A CITY firm is supporting a restoration project on a idyllic nature reserve off the coast of Britain.

Stonemasons of Worcester is supplying a new tracery window for the historic St Helen’s Church on Lundy Island, in the Bristol Channel.

The church dates back to 1897, but Christianity on the island goes back further to the 6th century, and the first documentary record of a church on Lundy is in 1244.

St Helen’s Church was severely damaged in a gale in 1962 which caused significant damage to the window above the altar and the roof. The arch was replaced by a concrete lintel, so that the window is now rectangular in shape.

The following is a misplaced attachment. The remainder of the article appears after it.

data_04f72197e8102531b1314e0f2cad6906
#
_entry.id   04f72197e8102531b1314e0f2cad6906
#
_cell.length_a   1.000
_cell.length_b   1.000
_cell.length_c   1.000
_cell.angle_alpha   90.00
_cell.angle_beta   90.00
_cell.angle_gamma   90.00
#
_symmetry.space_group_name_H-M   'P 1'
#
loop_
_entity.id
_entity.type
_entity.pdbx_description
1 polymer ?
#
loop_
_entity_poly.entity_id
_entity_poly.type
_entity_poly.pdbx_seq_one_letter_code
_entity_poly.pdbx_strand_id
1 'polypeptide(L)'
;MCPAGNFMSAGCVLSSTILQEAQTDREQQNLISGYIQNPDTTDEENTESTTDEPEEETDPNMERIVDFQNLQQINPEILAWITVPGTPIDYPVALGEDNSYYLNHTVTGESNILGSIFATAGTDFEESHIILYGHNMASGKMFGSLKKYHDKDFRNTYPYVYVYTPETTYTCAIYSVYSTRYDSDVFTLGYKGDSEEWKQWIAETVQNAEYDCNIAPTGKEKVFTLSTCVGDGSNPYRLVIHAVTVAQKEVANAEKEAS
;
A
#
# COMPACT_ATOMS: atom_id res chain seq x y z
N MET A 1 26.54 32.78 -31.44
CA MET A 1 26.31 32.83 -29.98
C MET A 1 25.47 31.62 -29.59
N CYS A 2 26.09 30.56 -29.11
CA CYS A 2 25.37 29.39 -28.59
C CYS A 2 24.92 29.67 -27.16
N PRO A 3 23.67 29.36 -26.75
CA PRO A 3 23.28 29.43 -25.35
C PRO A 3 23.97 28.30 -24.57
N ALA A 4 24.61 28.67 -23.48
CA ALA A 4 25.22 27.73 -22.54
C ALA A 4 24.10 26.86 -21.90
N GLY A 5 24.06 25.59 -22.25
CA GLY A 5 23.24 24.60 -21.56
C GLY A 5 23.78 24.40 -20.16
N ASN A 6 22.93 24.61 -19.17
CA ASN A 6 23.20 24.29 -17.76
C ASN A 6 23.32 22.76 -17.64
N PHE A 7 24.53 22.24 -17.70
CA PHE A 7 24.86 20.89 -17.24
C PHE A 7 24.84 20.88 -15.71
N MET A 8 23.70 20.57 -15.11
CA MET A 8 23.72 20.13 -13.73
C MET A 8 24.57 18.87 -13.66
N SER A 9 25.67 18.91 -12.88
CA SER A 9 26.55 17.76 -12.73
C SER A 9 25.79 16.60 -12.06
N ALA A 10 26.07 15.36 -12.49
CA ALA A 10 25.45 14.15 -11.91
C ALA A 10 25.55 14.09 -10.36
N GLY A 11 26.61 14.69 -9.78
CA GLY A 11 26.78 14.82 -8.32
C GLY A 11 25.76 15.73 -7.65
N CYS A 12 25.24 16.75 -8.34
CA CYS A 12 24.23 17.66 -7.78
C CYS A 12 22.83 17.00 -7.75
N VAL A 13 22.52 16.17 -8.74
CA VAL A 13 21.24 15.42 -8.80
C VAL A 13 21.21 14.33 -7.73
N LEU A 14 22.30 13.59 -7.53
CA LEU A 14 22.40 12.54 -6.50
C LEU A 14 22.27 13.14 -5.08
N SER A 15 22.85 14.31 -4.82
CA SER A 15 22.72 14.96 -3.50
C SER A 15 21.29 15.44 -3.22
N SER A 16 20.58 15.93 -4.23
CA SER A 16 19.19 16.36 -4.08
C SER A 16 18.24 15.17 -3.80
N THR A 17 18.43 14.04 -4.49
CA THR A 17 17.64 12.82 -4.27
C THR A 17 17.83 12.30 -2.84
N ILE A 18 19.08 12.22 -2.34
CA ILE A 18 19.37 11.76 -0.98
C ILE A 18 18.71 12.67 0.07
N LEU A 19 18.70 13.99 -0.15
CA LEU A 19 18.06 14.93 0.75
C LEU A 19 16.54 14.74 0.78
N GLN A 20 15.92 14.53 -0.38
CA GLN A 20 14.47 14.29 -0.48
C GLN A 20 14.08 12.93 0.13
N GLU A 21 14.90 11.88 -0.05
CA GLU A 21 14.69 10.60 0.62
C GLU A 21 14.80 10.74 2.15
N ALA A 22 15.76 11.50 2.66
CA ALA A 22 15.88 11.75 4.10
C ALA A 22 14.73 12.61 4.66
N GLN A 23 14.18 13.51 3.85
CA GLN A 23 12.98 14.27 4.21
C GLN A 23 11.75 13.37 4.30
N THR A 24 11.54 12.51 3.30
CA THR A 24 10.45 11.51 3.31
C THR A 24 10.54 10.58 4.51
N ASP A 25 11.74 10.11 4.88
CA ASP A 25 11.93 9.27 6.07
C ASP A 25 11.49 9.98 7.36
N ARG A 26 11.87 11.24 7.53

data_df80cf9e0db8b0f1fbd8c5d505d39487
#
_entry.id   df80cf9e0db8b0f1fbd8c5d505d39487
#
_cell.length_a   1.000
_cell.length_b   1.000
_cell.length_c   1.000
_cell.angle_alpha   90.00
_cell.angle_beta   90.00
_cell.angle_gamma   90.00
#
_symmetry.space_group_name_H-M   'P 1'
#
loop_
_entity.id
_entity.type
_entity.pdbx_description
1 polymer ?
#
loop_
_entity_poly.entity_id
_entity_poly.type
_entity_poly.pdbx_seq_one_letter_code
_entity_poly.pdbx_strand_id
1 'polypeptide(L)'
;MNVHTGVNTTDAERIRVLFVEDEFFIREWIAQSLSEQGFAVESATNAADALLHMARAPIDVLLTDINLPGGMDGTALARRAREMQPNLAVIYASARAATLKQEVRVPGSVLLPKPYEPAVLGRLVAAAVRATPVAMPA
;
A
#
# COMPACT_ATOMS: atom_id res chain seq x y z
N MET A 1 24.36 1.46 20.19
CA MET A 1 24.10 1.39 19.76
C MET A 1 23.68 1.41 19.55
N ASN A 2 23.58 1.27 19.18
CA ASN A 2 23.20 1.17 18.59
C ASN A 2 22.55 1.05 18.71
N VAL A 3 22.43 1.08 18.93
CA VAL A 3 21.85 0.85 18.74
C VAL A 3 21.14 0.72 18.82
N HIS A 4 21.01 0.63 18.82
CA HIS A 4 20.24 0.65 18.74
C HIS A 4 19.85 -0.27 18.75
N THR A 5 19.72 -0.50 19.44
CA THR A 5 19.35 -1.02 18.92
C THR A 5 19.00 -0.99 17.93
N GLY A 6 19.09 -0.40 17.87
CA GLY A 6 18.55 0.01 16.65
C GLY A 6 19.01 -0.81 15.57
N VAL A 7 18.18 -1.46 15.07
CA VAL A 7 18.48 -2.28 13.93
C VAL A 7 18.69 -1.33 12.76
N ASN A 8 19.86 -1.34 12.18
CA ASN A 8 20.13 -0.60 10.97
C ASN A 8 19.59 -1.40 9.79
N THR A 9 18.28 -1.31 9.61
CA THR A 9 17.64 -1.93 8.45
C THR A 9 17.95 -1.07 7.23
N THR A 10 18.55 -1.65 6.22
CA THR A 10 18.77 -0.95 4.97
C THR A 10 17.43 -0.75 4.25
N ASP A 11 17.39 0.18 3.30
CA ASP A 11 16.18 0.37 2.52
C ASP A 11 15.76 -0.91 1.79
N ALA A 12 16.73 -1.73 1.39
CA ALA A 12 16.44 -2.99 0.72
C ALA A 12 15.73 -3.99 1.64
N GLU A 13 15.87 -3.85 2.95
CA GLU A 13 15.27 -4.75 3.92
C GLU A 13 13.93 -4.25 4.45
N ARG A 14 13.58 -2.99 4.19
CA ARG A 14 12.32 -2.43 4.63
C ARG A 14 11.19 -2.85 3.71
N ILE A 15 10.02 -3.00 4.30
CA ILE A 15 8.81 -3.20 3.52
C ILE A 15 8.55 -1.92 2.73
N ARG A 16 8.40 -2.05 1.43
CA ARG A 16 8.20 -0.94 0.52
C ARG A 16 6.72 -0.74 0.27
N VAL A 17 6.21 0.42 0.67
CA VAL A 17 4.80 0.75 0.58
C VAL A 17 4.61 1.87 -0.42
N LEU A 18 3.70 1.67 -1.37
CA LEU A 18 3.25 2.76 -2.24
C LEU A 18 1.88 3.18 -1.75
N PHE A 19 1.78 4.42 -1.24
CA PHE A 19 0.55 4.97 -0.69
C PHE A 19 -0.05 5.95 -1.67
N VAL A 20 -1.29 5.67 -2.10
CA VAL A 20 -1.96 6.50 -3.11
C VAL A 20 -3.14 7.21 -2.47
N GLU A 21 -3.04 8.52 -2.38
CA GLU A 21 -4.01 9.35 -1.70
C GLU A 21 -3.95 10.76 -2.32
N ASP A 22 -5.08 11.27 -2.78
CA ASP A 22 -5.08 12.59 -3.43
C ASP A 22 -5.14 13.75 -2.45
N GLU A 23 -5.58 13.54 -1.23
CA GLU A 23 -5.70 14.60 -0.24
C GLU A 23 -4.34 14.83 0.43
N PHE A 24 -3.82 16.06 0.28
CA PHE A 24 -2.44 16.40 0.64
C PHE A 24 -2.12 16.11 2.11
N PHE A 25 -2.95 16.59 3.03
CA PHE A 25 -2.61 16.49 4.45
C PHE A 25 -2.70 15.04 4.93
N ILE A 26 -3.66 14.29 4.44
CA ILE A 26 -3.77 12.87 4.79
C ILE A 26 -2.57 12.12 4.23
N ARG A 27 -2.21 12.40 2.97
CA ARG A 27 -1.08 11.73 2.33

In the decades since the church has continued to suffer from damage due to its exposed position. A steering group - the Parish of Lumdy - was formed to plan its restoration.

As part of this the window needed repair, so the Hylton Road firm was approached.

Zoe Adams, from the company, said: "We are a local small company currently supplying a new tracery window.

"This is a really big project for us and a big thing for the island too since the window has been bricked up for 55 years."

The plan is for the new window to be finished as part of the restoration of the church, being completed before the end of the year.